Just a few years ago, e-books started a reading revolution. As Kindles, Kobos, Nooks and iPads flooded the market, digital book sales skyrocketed, putting publishers and booksellers into a panic. But a pricing war with Amazon, paired with rapid changes in digital consumption, hasn’t produced the upheaval once predicted on our bookshelves. With e-book sales down 10 percent this year alone, booksellers and publishers are breathing new life into their print operations — and a collective sigh of relief. Kojo explores why going digital hasn’t completely taken off with readers, what it means for bookstores, and what’s next in this dynamic industry.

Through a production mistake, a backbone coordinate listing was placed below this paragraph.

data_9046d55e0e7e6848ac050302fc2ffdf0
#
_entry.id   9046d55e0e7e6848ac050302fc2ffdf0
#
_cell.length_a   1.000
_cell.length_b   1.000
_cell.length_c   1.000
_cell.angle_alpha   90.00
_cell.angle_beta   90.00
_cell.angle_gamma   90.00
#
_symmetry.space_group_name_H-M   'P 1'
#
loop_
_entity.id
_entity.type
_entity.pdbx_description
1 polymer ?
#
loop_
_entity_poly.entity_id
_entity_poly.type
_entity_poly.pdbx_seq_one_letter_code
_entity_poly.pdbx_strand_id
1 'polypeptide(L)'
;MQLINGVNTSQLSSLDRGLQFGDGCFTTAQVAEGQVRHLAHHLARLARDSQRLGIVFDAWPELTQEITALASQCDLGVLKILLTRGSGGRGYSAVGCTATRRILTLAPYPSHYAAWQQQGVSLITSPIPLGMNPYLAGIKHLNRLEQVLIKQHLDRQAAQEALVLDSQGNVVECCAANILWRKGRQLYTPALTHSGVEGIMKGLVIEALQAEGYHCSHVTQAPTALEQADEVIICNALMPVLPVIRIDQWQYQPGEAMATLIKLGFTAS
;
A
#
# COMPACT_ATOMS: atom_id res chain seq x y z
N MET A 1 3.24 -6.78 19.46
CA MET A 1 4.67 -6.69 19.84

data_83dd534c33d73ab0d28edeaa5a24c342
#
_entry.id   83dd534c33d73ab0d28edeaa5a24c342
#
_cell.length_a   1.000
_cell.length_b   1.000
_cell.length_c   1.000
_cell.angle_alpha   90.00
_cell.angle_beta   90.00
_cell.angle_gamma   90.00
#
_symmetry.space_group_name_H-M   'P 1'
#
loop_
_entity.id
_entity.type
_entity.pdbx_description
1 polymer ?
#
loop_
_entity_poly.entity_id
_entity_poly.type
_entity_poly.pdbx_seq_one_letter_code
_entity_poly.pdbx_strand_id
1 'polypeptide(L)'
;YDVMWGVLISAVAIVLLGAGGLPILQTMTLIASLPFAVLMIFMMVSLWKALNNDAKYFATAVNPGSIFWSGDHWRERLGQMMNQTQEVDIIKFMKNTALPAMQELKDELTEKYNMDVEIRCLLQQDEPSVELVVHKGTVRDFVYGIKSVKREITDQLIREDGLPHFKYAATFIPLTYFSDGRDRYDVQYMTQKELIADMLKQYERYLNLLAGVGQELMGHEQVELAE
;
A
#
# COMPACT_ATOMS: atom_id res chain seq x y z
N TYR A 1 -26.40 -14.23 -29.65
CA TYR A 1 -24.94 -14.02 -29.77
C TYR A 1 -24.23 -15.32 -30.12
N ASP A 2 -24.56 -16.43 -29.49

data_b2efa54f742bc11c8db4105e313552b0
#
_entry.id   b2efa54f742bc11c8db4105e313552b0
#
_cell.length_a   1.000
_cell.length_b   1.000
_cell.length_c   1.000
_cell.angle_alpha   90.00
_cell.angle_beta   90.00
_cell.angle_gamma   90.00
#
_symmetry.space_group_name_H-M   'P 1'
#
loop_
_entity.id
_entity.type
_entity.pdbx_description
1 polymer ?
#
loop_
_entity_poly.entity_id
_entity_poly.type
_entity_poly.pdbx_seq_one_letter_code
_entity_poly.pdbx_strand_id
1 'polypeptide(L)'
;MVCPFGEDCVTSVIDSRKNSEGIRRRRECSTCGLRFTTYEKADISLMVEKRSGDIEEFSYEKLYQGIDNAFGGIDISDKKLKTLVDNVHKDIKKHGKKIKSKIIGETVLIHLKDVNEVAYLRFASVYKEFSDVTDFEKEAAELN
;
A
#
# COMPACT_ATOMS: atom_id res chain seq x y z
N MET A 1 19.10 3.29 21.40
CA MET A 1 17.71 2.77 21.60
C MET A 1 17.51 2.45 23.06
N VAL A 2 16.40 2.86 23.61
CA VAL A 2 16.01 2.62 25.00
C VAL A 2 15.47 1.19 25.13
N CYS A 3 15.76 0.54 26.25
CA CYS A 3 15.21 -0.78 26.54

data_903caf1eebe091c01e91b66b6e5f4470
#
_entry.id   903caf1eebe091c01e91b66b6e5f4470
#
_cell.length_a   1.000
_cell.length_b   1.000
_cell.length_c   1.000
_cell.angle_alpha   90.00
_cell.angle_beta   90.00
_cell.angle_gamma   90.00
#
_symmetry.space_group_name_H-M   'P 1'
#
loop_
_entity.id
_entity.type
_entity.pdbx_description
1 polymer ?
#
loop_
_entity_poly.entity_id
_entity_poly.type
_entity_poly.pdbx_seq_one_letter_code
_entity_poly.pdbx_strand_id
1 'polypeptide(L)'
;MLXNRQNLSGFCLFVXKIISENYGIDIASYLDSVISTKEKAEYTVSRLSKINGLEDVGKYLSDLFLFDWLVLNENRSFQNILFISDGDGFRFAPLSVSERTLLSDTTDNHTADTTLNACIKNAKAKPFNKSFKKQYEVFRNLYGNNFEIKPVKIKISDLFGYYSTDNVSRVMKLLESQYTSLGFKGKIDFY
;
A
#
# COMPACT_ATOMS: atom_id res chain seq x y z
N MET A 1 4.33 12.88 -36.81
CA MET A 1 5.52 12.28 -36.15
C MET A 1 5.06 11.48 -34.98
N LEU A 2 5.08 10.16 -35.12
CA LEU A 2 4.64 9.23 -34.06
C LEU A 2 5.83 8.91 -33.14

• Mark Laframboise Senior Bookbuyer, Politics & Prose
  • Maryanne Wolf Director, Center for Reading and Language Research and John DiBaggio Professor of Citizenship and Public Service, Tufts University; Author, "Proust and the Squid: The Story and Science of the Reading Brain"
  • Andrew Albanese Senior Writer and Features Editor, Publishers Weekly

Related Links

Topics + Tags


comments powered by Disqus
Most Recent Shows

The Politics Hour — February 23, 2018

Friday, Feb 23 2018D.C. Public Schools are in the spotlight once again after another scandal leads to the Chancellor's resignation. No women represent Maryland in Congress, but five have been chosen as candidates for Lt. Governor. And details emerge about what Prince George's County offered and why it wasn't chosen by Amazon to host their new headquarters.